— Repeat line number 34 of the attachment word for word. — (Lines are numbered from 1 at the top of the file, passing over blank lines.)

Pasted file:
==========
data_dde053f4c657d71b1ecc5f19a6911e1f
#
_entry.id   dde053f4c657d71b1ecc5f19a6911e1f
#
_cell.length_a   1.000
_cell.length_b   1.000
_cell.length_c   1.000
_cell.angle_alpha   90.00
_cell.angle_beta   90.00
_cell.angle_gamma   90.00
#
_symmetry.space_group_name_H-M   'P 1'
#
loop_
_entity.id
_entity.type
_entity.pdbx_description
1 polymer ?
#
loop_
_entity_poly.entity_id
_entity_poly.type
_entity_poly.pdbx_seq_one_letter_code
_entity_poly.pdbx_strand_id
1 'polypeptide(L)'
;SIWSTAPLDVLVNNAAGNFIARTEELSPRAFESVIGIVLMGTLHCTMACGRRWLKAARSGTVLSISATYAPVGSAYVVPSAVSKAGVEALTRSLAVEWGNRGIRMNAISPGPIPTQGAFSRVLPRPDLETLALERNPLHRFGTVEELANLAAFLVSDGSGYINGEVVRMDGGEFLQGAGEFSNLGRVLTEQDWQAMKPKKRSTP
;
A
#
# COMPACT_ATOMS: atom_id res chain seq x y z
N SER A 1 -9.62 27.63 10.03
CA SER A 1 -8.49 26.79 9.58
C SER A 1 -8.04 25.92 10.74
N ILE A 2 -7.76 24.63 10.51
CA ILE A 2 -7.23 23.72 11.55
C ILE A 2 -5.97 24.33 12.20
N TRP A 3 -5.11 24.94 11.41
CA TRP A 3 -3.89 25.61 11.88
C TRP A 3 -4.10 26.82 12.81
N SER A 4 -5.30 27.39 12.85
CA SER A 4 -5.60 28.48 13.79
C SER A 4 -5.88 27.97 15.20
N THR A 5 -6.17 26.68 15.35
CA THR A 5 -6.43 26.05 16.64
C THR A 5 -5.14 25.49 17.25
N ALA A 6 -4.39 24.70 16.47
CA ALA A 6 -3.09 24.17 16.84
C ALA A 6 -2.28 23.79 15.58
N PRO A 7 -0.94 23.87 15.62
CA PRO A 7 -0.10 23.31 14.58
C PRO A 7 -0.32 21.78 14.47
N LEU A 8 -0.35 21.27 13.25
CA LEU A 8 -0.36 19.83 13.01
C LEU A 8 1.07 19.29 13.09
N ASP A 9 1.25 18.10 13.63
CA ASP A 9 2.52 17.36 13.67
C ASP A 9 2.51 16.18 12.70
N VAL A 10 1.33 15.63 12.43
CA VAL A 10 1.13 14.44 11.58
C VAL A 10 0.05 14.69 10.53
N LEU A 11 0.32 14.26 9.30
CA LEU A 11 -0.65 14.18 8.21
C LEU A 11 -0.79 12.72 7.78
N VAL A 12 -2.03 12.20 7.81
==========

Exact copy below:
N ILE A 2 -7.76 24.63 10.51